THERE has been an outrage over police’s recent ban of special radio receivers, saying this was in violation of the Constitution which guarantees freedom of expression.
BY JENNIFER DUBE
Police last week banned the possession of “specially designed radios” and other communication devices on suspicion they are being used to communicate hate speech ahead of the March referendum and general elections later this year.
Police spokesperson, Assistant Commissioner Charity Charamba told journalists in Harare that possession and distribution of the devices was illegal.
She accused some political parties of “sowing seeds” of disharmony within the country by distributing the gadgets ahead of the referendum and harmonised elections.
Misa-Zimbabwe director, Nhl-anhla Ngwenya said the ban was illegal.
“It is an illegal ban to start with,” he said.
“There is no law which proscribes ownership and distribution of the receivers in the country.
“This is an act of cowardice by people who feel threatened by the free flow of information.”
It is suspected that the ban is part of a Zanu PF agenda to hinder information from radio stations like SW Radio Africa and Studio 7, which had become popular with Zimbabwe shunning Zimbabwe Broadcasting Corporation (ZBC).
There have been previous attempts to block these from broadcasting into the country.
“We cannot pre-empt what we are doing to challenge this, but I can confirm that we are working with our civil society partners with whom we share the view that we cannot allow the wanton violation of people’s rights and constitutionally-guaranteed freedoms,” Ngwenya said.
In a statement earlier, Misa said it was concerned about the lack of clarity on what exactly the “communications devices” were and the police’s failure to explain on what basis the radio sets or their distribution was deemed illegal.
The media watchdog challenged the police to specifically state the exact nature of the illegal devices and the relevant laws that criminalise their possession.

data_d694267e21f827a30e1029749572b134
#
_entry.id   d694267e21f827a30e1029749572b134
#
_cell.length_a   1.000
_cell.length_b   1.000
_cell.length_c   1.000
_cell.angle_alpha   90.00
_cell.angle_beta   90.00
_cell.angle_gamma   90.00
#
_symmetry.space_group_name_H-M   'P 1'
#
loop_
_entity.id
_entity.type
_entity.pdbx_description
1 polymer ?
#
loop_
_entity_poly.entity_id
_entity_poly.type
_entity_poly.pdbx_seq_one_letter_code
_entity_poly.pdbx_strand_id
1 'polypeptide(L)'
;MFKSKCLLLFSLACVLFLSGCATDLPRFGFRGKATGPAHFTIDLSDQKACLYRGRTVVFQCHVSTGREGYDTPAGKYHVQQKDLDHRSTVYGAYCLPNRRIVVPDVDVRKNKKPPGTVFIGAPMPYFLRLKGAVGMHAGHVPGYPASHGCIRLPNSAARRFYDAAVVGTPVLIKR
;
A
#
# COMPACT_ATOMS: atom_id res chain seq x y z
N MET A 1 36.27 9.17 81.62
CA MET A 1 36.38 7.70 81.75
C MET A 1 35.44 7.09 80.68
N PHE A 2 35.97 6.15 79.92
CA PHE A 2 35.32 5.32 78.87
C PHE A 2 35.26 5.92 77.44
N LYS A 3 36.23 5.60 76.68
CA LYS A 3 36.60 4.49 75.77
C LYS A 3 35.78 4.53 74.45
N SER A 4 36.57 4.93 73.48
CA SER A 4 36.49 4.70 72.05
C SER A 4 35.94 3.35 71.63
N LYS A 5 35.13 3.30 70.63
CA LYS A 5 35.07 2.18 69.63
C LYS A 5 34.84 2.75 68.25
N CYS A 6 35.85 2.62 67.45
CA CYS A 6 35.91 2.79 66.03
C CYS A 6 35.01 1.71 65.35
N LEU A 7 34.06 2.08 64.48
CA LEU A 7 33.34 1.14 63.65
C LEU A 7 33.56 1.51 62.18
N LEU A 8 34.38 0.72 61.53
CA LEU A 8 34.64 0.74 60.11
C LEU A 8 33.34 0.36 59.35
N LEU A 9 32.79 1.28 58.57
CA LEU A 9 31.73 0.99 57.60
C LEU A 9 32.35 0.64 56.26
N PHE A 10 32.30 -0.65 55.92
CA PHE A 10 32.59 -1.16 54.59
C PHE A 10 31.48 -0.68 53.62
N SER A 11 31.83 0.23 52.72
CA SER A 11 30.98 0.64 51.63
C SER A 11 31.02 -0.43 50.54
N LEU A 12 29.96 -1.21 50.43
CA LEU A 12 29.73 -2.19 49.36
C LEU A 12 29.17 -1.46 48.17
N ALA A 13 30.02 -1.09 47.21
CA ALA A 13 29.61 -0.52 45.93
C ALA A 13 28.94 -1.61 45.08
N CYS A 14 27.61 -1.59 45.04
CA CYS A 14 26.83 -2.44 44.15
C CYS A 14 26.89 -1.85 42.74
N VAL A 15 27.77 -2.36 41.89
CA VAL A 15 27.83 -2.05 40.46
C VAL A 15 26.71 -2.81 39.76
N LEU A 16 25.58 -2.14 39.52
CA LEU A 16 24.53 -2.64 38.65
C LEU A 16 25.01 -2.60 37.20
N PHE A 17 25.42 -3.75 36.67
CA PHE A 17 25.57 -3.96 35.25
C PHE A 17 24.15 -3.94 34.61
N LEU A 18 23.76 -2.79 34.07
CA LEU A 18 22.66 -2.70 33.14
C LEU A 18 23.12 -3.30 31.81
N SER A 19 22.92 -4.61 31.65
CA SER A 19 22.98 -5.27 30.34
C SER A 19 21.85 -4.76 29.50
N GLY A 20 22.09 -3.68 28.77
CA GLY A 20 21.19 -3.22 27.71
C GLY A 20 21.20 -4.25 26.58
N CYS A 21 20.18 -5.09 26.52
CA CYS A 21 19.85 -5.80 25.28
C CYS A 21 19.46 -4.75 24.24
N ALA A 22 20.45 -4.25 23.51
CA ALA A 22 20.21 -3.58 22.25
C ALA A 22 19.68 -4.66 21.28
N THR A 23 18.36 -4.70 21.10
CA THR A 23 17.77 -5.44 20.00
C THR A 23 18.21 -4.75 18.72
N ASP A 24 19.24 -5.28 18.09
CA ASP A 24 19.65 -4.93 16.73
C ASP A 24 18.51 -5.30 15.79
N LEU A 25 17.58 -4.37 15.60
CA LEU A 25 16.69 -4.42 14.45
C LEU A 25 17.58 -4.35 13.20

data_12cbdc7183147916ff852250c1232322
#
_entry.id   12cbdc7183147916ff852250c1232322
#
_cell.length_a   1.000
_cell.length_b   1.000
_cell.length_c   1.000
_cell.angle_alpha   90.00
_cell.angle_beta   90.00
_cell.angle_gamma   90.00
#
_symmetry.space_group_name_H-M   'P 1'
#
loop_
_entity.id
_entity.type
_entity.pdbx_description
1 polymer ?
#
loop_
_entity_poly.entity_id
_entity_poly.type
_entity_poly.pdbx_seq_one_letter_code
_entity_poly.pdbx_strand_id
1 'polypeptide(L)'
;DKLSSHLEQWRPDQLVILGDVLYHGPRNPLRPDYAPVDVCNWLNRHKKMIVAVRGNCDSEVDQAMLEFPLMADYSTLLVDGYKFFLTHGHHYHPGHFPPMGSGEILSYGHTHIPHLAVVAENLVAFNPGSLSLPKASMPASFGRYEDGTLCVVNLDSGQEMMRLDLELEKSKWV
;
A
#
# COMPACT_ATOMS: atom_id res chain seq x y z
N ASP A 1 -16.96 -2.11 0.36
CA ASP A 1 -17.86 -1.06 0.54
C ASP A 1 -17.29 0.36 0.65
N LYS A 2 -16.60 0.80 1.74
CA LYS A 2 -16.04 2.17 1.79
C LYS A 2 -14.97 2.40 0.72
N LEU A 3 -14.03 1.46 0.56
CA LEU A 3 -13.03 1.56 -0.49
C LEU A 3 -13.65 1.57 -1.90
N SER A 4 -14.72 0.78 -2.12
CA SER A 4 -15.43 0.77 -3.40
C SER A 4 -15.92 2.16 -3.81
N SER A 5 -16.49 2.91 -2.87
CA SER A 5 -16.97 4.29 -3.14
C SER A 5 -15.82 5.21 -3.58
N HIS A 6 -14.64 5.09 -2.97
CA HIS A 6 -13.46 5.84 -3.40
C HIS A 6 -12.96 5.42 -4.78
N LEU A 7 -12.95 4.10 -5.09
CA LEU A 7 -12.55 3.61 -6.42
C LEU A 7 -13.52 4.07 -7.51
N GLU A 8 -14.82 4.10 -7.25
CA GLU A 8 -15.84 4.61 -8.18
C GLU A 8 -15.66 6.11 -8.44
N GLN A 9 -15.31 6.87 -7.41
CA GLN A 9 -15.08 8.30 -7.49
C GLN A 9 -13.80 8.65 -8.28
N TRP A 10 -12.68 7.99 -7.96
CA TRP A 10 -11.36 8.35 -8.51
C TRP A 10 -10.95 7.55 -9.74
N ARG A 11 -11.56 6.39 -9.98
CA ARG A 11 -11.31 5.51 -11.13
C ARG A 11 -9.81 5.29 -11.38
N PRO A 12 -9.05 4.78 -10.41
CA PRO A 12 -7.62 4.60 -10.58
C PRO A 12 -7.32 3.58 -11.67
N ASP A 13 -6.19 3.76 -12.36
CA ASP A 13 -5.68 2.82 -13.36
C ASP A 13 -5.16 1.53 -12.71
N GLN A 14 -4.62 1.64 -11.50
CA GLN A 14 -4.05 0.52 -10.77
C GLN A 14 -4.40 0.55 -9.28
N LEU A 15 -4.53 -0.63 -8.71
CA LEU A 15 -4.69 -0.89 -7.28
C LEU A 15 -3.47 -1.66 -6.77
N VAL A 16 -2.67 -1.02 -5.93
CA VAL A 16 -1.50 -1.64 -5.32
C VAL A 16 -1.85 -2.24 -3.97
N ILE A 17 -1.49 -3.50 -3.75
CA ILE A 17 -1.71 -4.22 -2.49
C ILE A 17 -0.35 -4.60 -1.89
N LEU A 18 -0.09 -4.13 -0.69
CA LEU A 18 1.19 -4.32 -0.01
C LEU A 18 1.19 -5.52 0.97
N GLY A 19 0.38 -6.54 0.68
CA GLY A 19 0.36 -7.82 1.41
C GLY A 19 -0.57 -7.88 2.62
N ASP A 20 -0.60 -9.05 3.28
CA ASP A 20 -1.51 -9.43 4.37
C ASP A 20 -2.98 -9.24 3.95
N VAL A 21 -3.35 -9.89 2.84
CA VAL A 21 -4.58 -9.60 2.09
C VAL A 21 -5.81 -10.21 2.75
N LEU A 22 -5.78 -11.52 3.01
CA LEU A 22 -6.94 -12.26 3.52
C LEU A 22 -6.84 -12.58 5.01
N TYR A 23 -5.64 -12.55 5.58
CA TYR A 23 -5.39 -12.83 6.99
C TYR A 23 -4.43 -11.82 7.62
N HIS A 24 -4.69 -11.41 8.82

“It is not clear as yet, on what basis possession of devices such as radios meant to receive broadcasting services can be deemed illegal, as a reading of section 38B of the Broadcasting Services Act states that one is not prohibited from possession of a receiver, as long as it is in accordance with the terms and conditions of a listener’s licence, as issued by Zimbabwe Broadcasting Corporation (ZBC),” Misa said.
Misa said access to information was a fundamental part of freedom of expression, which would assist citizens to make informed decisions and choices during the referendum and the forthcoming elections.
The Zimbabwe Lawyers for Human Rights (Zlhr) said it was astounded by the ban and indicated it was preparing to challenge that through the courts.
“The utterances by the police are patently illegal,” Zlhr said.
“This so-called ban has no basis in law. The lengths to which State institutions and actors are now going to deny fundamental rights and freedoms and act outside the law is alarming, but is typical of paranoid State authorities who are contemptuous of any diversity of opinion and information.”
Media and rights lawyer, Alec Muchadehama said no law had been broken to warrant the police action.
“No offence was committed by the people who use or distribute the receivers, meaning there is no legal basis for the police’s action,” Muchadehama said.
“It is simply a case of oppression that the police are carrying out on behalf of some political parties.”
In recent weeks, police have upped their ante on civil society organisations, whom they accused of possessing subversive material.
Police raided the Zimbabwe Human Rights Association (ZimRights) premises, where a number of officials were arrested.
Similar raids followed on Zimbabwe Election Support Network (Zesn), the National Youth Development Trust (NYDT) and the Zimbabwe Peace Project (ZPP).
Stop tormenting civil society leaders: EU
The European Union (EU) has also castigated harassment and arrests of leaders of civil society organisations by State security agents.
“These recent incidents raise particular concern in the context of preparing for the constitutional referendum and the elections,” said the EU in a statement.
“It is critical that authorities demonstrate impartiality, including in their relation to civil society, and contribute to generating confidence in these important political processes.”